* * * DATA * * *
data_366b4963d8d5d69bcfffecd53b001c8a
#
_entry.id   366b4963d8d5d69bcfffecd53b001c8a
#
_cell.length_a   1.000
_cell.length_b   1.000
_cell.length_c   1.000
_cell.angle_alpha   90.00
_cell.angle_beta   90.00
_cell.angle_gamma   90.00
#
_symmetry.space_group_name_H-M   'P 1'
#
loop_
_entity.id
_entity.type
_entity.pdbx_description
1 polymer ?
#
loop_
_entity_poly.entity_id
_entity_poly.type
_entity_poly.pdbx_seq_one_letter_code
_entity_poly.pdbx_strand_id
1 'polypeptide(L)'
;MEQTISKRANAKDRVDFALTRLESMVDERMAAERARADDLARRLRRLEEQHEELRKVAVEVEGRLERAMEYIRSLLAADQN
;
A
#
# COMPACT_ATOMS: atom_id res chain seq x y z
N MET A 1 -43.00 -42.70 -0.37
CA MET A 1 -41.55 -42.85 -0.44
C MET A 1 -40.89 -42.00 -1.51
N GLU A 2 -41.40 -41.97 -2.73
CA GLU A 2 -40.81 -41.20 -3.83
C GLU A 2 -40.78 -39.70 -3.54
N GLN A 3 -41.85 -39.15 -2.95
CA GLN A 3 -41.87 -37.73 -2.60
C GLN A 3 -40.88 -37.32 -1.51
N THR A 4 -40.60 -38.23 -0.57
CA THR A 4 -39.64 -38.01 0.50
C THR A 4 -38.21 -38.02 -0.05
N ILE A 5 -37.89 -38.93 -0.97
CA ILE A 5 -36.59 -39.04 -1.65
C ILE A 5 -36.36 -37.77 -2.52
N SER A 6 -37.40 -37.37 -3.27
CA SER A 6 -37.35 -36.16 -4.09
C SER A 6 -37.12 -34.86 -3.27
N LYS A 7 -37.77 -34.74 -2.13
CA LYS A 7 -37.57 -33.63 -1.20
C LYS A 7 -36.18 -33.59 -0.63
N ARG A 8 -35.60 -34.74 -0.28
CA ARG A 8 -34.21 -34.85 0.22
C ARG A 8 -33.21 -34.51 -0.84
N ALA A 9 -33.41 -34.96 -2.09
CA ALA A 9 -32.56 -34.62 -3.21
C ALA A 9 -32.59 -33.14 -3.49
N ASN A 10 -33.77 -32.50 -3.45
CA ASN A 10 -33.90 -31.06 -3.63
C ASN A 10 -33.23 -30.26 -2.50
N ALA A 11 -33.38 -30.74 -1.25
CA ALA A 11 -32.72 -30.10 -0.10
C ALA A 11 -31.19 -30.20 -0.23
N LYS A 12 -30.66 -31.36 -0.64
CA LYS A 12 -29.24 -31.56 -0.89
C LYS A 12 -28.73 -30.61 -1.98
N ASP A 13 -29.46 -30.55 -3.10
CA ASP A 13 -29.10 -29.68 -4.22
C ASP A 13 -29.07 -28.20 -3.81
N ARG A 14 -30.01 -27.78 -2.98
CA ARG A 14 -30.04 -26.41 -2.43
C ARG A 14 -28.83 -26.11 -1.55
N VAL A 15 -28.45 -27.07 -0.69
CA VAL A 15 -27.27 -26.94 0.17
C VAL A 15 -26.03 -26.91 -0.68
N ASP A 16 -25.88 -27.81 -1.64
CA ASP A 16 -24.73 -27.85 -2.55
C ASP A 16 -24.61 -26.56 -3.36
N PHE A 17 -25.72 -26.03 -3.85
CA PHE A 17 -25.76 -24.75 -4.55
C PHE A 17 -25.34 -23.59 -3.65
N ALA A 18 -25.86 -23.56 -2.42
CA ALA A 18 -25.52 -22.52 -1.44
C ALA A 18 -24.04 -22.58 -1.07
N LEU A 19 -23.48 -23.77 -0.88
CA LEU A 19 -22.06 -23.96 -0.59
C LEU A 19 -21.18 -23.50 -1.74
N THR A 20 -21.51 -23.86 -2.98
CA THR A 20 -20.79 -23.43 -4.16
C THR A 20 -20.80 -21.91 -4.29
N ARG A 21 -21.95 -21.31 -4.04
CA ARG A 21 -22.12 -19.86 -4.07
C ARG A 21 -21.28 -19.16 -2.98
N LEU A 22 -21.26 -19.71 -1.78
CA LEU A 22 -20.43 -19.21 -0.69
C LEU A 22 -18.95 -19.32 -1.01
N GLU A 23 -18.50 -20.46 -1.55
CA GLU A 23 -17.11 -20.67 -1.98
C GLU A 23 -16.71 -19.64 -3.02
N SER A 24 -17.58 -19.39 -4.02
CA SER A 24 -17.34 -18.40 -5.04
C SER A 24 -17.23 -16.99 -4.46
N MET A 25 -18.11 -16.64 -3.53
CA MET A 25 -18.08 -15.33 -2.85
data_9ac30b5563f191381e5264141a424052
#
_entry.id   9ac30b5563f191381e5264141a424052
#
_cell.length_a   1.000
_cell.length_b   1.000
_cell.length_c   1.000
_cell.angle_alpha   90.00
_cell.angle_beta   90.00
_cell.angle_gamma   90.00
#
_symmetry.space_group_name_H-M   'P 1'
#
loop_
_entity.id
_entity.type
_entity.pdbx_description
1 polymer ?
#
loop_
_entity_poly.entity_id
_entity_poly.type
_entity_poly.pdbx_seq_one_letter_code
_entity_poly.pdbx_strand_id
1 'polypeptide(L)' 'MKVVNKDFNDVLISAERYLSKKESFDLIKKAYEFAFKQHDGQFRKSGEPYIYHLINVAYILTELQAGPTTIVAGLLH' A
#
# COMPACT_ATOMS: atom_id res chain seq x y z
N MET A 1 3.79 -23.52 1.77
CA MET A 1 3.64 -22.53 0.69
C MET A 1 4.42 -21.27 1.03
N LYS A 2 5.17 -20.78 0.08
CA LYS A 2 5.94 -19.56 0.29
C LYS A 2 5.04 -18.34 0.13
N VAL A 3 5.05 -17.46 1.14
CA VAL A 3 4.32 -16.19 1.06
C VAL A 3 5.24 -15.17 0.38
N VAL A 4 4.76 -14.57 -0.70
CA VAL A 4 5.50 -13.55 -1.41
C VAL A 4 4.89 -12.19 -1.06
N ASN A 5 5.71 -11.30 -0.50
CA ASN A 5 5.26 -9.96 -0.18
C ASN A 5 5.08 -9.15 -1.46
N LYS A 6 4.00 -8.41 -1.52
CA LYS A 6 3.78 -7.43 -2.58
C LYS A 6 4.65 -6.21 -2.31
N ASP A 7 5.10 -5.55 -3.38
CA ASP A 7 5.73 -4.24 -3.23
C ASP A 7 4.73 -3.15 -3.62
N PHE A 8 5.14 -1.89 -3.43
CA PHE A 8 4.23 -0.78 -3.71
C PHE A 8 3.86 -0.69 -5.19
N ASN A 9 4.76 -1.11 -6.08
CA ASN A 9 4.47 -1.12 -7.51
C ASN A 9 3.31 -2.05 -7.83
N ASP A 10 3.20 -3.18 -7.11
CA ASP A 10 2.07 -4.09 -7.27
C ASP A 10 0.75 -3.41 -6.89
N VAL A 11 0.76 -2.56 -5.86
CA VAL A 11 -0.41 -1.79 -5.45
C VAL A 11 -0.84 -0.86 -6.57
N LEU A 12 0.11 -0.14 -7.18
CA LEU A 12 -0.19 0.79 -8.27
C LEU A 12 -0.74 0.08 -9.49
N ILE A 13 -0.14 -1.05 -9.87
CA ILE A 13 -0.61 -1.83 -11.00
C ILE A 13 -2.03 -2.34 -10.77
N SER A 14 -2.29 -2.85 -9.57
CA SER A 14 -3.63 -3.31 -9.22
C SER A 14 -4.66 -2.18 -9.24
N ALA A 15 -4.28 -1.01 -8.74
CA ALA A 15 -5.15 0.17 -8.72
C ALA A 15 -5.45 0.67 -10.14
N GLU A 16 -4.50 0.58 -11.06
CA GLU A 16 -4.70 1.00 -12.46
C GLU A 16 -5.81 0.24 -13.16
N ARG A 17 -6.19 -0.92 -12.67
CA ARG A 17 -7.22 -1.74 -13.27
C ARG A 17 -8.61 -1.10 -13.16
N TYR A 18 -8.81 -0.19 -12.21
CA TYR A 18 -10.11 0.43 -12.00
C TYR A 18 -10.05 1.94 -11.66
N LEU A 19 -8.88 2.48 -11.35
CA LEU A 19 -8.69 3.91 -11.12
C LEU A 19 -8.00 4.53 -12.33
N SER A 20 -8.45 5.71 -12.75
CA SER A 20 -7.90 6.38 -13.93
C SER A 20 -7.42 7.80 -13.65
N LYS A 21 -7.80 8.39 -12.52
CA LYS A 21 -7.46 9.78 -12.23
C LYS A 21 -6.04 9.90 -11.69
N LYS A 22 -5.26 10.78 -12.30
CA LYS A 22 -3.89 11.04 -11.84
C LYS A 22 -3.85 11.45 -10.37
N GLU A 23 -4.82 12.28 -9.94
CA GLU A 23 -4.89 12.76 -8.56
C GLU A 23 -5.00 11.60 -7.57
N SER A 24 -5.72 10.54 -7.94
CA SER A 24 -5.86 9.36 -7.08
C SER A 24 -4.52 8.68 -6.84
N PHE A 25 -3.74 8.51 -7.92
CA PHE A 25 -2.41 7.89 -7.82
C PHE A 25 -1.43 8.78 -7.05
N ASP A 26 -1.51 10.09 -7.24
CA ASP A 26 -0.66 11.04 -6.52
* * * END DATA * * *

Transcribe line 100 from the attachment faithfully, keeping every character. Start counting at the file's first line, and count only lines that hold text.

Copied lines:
N SER A 24 -17.58 -19.39 -4.02